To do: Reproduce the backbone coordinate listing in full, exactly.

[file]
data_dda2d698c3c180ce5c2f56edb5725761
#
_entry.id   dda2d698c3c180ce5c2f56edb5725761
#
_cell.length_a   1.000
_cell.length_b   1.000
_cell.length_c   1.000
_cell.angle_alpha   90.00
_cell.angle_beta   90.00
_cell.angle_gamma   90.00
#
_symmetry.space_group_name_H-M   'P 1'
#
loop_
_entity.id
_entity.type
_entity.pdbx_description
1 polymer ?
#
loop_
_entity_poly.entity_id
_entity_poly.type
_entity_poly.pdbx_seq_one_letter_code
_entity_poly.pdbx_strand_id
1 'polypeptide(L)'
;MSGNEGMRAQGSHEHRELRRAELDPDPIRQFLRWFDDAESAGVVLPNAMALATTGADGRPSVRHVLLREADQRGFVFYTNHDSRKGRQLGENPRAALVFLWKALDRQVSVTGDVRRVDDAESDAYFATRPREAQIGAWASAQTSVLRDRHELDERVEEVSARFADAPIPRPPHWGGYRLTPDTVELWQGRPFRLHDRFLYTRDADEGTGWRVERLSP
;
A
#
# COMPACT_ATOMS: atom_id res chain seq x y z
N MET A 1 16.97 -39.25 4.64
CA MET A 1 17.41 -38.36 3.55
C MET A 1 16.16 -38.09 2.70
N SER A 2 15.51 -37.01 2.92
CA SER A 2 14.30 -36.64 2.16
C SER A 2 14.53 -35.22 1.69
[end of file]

data_dda2d698c3c180ce5c2f56edb5725761
#
_entry.id   dda2d698c3c180ce5c2f56edb5725761
#
_cell.length_a   1.000
_cell.length_b   1.000
_cell.length_c   1.000
_cell.angle_alpha   90.00
_cell.angle_beta   90.00
_cell.angle_gamma   90.00
#
_symmetry.space_group_name_H-M   'P 1'
#
loop_
_entity.id
_entity.type
_entity.pdbx_description
1 polymer ?
#
loop_
_entity_poly.entity_id
_entity_poly.type
_entity_poly.pdbx_seq_one_letter_code
_entity_poly.pdbx_strand_id
1 'polypeptide(L)'
;MSGNEGMRAQGSHEHRELRRAELDPDPIRQFLRWFDDAESAGVVLPNAMALATTGADGRPSVRHVLLREADQRGFVFYTNHDSRKGRQLGENPRAALVFLWKALDRQVSVTGDVRRVDDAESDAYFATRPREAQIGAWASAQTSVLRDRHELDERVEEVSARFADAPIPRPPHWGGYRLTPDTVELWQGRPFRLHDRFLYTRDADEGTGWRVERLSP
;
A
#
# COMPACT_ATOMS: atom_id res chain seq x y z
N MET A 1 16.97 -39.25 4.64
CA MET A 1 17.41 -38.36 3.55
C MET A 1 16.16 -38.09 2.70
N SER A 2 15.51 -37.01 2.92
CA SER A 2 14.30 -36.64 2.16
C SER A 2 14.53 -35.22 1.69